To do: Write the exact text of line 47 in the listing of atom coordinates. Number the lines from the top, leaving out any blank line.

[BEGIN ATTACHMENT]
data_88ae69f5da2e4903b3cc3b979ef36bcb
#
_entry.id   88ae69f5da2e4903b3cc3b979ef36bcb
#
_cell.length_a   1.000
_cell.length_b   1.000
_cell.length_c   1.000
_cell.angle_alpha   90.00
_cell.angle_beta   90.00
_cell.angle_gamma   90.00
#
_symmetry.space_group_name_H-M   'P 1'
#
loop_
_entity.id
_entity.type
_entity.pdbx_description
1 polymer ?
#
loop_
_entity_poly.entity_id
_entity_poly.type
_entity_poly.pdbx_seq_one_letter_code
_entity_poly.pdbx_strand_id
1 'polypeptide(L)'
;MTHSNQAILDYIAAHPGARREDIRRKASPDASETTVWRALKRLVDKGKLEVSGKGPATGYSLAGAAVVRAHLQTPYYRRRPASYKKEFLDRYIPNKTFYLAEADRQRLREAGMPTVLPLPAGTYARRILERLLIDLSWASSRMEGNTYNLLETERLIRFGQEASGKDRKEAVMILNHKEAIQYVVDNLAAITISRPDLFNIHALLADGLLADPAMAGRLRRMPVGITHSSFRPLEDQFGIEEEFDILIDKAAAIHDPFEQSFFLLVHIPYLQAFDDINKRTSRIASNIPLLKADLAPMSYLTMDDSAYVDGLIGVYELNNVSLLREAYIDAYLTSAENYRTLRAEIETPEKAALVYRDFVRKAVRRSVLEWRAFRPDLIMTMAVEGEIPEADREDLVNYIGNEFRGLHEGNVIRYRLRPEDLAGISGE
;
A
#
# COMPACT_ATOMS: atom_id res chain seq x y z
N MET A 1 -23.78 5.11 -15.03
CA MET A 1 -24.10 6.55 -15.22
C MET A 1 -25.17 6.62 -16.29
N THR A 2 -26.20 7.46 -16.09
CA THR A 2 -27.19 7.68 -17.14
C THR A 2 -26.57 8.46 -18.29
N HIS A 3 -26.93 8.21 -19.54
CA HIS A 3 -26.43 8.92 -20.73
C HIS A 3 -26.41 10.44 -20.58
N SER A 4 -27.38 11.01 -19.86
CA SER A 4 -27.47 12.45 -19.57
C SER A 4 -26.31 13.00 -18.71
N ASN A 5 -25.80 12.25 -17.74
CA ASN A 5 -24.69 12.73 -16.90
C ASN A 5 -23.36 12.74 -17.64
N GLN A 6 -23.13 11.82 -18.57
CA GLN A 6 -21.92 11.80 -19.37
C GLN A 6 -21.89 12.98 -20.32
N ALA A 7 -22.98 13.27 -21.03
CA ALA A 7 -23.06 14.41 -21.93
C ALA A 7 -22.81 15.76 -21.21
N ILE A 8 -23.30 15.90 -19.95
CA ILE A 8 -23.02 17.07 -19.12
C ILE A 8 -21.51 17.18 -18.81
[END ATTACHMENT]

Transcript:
CA GLN A 6 -21.92 11.80 -19.37